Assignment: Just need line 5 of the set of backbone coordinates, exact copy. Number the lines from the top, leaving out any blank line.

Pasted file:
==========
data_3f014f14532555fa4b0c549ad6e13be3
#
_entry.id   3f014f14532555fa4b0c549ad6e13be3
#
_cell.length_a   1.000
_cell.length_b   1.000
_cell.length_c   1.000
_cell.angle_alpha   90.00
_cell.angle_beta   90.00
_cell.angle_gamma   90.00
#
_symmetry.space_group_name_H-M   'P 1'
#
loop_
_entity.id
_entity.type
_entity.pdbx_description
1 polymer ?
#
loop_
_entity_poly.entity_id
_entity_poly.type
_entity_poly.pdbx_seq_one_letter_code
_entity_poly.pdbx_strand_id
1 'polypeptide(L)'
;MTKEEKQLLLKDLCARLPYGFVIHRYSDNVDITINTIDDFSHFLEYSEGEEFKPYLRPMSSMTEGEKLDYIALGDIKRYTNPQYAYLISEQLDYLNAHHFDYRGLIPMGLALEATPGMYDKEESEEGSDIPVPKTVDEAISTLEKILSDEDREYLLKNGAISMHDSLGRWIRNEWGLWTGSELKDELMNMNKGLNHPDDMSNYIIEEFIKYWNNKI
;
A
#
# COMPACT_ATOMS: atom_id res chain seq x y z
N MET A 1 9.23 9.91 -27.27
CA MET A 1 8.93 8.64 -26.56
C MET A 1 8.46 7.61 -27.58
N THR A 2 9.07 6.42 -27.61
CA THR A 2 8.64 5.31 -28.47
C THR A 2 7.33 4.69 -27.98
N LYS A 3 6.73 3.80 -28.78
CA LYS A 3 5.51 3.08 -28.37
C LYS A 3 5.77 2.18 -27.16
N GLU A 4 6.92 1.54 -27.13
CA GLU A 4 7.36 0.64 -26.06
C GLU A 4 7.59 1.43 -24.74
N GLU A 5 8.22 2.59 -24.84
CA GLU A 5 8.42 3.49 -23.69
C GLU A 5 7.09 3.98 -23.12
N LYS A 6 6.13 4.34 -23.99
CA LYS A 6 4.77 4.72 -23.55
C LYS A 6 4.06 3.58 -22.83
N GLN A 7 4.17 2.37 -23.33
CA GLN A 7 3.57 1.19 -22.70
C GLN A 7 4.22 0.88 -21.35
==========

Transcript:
_cell.length_a   1.000